French Press vs Percolator: What’s the Difference?

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Simplicity rules in the world of coffee. Whether it’s a straightforward method or something more complex like making espresso, we’re all in. This love for easy brewing has brought back favorites once forgotten, such as the percolator and the French press. It’s all about enjoying the simple pleasures of coffee. 

Today, we’re diving into the world of French Press and Percolator coffee makers! We’ll explore how they differ in the coffee they brew, their sizes, how easy they are to use, and more. Get ready to discover what each offers to your coffee experience—both in taste and convenience! 

Quick Comparison: French Press vs Percolator

French PressPercolator
Brewing typeImmersionDrip
Capacity3–8 cups on average8–12 cups on average
Brew time3–5 minutes7–10 minutes
ProsEasy to use.
Good for beginners. 
Can double as a milk frother. 
Great for making large batches of coffee. 
Electric percolators are very easy to use 
ConsNot good for making strong coffee. 
Grounds usually seep into your cup. 
Hard to clean. 
Coffee is often bitter.
Not very versatile.
Stovetop percolators are harder to use

French Press and Percolator: Brewing Methods

The French press steeps coffee, a fancy way to say it soaks it.

A french press coffee maker and coffee grinder

Steeping your coffee is a top-notch brewing technique. Unlike paper filters, a metal filter lets those rich coffee oils flow right into your cup. Why does this matter? Well, those oils pack a lot of the flavor and aroma that make your coffee taste amazing. Learn more about brewing methods here.

Steeping your coffee brings out its rich flavors and delightful aromas, making each sip more enjoyable. It also gives the coffee a fuller body, making it feel thicker and more satisfying. This method truly enhances your coffee experience.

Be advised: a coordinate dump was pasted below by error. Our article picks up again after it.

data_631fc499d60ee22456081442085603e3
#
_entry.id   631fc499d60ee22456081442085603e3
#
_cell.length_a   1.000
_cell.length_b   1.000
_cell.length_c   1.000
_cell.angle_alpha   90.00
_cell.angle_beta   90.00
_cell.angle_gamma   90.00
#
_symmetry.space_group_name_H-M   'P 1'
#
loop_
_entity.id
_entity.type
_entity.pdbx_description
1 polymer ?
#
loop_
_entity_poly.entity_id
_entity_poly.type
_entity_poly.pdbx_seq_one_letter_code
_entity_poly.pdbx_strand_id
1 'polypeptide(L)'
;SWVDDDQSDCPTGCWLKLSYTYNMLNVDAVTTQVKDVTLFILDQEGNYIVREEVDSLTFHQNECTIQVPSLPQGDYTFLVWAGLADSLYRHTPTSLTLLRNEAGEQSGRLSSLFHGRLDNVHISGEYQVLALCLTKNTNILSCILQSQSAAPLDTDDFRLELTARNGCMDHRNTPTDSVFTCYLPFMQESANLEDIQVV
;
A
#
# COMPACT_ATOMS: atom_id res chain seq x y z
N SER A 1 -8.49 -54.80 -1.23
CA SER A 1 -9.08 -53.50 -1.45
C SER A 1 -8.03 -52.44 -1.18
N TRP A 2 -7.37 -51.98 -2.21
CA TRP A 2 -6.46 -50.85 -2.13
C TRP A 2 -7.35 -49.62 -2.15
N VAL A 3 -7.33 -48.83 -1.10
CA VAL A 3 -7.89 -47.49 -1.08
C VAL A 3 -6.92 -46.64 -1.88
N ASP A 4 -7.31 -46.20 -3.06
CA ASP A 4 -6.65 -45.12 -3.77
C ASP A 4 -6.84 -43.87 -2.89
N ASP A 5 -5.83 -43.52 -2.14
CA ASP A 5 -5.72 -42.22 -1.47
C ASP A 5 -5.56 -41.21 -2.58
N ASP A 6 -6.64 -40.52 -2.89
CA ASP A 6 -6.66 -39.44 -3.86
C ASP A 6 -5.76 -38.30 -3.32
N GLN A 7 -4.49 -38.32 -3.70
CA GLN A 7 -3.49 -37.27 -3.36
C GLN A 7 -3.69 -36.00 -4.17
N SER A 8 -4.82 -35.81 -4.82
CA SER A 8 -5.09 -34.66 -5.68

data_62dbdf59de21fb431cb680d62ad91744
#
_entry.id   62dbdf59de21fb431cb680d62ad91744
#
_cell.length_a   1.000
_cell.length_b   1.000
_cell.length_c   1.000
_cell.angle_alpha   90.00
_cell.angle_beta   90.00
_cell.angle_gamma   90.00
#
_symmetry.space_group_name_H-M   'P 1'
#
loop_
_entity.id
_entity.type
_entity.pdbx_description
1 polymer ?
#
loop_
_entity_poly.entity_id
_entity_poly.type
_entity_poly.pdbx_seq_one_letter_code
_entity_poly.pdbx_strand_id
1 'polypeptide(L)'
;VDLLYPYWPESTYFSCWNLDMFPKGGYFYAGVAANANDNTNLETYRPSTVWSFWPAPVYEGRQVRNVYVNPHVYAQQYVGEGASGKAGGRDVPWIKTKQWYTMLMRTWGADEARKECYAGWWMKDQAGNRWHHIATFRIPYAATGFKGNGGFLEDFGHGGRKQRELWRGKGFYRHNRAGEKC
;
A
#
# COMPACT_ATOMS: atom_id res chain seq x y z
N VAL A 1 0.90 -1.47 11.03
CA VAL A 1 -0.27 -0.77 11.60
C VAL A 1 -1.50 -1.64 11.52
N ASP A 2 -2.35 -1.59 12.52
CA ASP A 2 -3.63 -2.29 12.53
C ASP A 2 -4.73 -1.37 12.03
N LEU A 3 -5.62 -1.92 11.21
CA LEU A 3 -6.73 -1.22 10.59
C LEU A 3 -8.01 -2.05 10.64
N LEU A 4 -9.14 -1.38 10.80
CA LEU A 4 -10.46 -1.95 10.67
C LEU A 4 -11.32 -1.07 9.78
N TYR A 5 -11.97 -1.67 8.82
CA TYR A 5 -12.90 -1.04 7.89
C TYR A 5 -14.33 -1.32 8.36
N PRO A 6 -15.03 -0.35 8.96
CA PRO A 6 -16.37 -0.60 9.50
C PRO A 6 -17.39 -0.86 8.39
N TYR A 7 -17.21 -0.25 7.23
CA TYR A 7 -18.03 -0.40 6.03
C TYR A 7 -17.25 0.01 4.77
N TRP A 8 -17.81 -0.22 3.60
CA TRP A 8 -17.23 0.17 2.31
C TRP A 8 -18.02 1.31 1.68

While the French press gives us delicious coffee thanks to not using a filter, there’s a downside. Without a filter, coffee grounds can slip into your cup, making your drink bitter and unpleasant. Plus, finding bits of coffee grounds in your mouth is not a nice feeling at all!

Not all coffee oils are your friend. Specifically, cafestol can boost your cholesterol if you drink it often. So, think twice before calling any coffee “healthy”!

Percolating is a way to make drip coffee. Unlike just mixing water and coffee together, drip brewing involves water slowly dripping through coffee grounds in a filter. Imagine using a Hario V60 or the auto-drip coffee maker in your kitchen. These devices make coffee by letting water flow through the coffee grounds. It’s a simple yet effective way to brew your favorite cup!

Presto 02811 12-Cup Stainless Steel Coffee Maker

Drip coffee brewing is awesome for a reason. It brings out a perfect balance in your cup, especially when talking about the acidity and bitterness. People love it because it’s gentle on both, giving you a wonderfully balanced taste every time.

Ever wondered how percolators stand out from other drip coffee makers? It’s all about how they brew! Percolators cycle water through coffee grounds over and over, making your coffee richer with each pass. While electric percolators manage this magic on their own, stovetop versions can give you extra-strong (but beware, possibly bitter) coffee if you let them brew too long.

Capacity of Percolator and French Press

A percolator shines when it comes to brewing large amounts of coffee. Originally created to make coffee in bulk, its main advantage is its ability to produce plenty of coffee at once, even if it sacrifices some quality.

Percolators, often seen at big events, can actually be quite small. Take the Farberware electric percolator, for instance. It’s perfect for small spaces, brewing anywhere from two to four cups. Ideal for coffee lovers with limited counter space!